Controversy Over Video Game Ratings

By Amy Clerkin and Michelle Boca

Violent video games has been getting into the hands of those that should not be playing them. While video game rating seems helpful, they can often be deceiving and is not fully accurate. When young children play games that are not suitable for them, they are exposed to a lot of violence as a result of playing those games. Because of this, parents are concerned about what their children is experiencing.

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Video game ratings have been highly controversial and debated since the beginning. This became especially problematic when gamers discovered “cheat codes” that allows the player to access material that was above the rating. The Senate, spearheaded by NY Senator Hilary Clinton, began an investigation of RockStar Games, the developer of Grand Theft Auto. In a letter to the Federal Trade Commission, Clinton wrote, “We should all be deeply disturbed that a game which now permits the simulation of lewd sexual acts in an interactive format with highly realistic graphics has fallen into the hands of young people across the country.” Clinton enforced regulations pushing for more stringent enforcement policies to ensure that children couldn’t get their hands on adult rated games.

“The Entertainment Software Rating Board (ESRB) is the organization responsible for rating video games. ” https://www.legalzoom.com/articles/the-controversy-over-video-game-ratings

 

The ESRB utilizes the following rating symbols which can be found on the front of a game box with content descriptors on the back of the box:

EC (Early Childhood) – content that is suitable for ages 3 and older; contains no material that parents would find inappropriate.

E (Everyone) – content that is suitable for ages 6 and older; may contain minimal cartoon, fantasy or mild violence.

E10+(Everyone 10 and older) – content that may be suitable for ages 10 and older; may contain more cartoon, fantasy or mild violence, mild language, and/or minimal suggestive themes.

T (Teen) – content that may be suitable for ages 13 and older; may contain violence, suggestive themes, crude humor, minimal blood and/or infrequent use of strong language.

M (Mature) – content that may be suitable for ages 17 and older; may contain intense violence, blood and gore, sexual content, and/or strong language.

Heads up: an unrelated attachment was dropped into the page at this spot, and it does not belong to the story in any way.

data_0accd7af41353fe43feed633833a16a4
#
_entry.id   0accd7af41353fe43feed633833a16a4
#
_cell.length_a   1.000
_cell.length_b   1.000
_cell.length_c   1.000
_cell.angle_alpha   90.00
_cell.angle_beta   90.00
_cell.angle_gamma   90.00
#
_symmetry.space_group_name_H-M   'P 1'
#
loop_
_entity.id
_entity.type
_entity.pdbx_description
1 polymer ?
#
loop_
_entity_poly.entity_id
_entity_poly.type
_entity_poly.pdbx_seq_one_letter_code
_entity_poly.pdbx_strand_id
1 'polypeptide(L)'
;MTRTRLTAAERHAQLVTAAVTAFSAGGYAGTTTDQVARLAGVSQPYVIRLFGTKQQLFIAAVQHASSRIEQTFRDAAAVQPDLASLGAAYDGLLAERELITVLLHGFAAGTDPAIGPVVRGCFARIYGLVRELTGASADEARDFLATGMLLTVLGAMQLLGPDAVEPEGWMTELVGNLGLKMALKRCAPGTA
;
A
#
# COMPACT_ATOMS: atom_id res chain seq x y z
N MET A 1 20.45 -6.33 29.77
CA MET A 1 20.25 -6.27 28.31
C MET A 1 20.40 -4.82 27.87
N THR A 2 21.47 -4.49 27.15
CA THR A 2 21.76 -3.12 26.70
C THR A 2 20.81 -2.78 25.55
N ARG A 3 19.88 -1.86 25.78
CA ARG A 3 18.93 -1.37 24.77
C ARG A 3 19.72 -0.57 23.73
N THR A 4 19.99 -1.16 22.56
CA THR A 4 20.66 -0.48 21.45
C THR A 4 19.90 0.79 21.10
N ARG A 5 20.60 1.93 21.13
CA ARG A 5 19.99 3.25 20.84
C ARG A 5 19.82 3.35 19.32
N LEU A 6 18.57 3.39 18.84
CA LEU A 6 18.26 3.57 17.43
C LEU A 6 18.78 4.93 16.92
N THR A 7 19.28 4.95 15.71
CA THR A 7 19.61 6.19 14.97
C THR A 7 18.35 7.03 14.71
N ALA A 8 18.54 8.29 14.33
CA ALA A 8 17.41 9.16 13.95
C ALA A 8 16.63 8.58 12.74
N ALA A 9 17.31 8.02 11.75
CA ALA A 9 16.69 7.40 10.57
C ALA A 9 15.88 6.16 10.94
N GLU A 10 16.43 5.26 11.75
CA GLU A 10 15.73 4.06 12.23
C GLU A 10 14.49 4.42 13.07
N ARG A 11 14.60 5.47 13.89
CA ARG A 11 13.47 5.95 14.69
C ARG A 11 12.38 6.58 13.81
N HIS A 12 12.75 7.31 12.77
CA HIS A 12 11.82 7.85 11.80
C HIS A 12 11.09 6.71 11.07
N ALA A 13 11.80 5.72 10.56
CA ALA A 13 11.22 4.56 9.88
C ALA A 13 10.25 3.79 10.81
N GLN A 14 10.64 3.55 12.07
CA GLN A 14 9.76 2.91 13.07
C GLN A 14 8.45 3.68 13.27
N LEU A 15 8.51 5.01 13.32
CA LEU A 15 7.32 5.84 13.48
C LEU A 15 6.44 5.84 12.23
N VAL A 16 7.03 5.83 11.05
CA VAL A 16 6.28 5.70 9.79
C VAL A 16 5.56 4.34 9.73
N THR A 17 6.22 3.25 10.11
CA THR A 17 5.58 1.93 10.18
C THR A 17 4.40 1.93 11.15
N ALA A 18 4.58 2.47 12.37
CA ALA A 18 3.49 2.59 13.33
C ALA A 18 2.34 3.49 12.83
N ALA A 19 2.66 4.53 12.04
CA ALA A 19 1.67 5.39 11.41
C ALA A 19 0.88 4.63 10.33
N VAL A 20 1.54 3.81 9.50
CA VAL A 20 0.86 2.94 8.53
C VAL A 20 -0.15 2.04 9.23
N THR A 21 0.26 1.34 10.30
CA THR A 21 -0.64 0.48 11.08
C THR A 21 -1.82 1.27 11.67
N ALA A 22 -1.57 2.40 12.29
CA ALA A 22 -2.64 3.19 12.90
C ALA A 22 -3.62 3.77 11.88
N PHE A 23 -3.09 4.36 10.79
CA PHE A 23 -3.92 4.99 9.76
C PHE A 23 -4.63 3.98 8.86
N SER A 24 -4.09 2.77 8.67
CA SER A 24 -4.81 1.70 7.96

AO (Adults Only) – content that should only be played by ages 18 and older; may contain prolonged scenes of intense violence and/or graphic sexual content and nudity.

This controversy affects everyday Americans who play video games but it directly affects those with children. Ensuring that video games are rated properly makes children safe.

maxresdefault.jpgGrand Theft Auto: San Andreas is rated M for mature which meant that the game was meant for ages 17 and up. Gamers discovered a code that allowed them to enter hidden areas of the game that was much more sexually explicit and was extremely violent. As a result, parents got worried. Questions such as “does the current video rating system work? Do video ratings actually inform parents as to the content of a game” have risen.

“Violent video games have been blamed for school shootings, increases in bullying, and violence towards women. Critics argue that these games desensitize players to violence, reward players for simulating violence, and teach children that violence is an acceptable way to resolve conflicts.”  An example of when a video game was blamed for a school shooting was the massacre of 13 people at Columbine High School in 1999. The two teenage shooters were revealed to be avid players to a shooting game called Wolfenstein 3D and Doom.

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Violence toward women is a big concern in violent video games. In Grand Theft Auto, women are portrayed as strippers and are treated badly. They are used for their bodies and the game also allows the player to kill prostitute and take their money. actual_1385081357

ESRB has been accused of not rating video games accurately enough for violence and other harsh related content. Critics have stated that “some games only received the M rating rather than the stricter AO rating because of the commercial effects of such a rating.” This means that if a video game was rated Adults Only, it would dramatically affect sales. With a Mature rating, more people can buy the video game thus more profit for the makers of said game. Video game publishers would edit a game in order to meet the requirements for the M rating.

Michigan Senator Fred Upton and another U.S Senator Sam Brownback placed bills to governmentally oversee on aspects of the ESRB rating process, and make it illegal for publishers to misrepresent the playable content of a video game to a ratings board; Upton proposed a bill known as the Video Game Decency Act, explaining that developers had “done an end-run around the process to deliver violent and pornographic material to our kids”, and that the bill would “[go] hand in hand with the mission of the industry’s own ratings system.”

The stated aim of the proposed legislation was “To prohibit deceptive acts and practices in the content rating and labeling of video games”.

Brownback proposed a bill known as the Truth in Video Game Rating Act, which would have also forced the ESRB to have full, hands-on access to games instead of just video footage, and have initiated a government study on the “effectiveness” of the organization and the possibility of forming a ratings organization independent from the video game industry.

 

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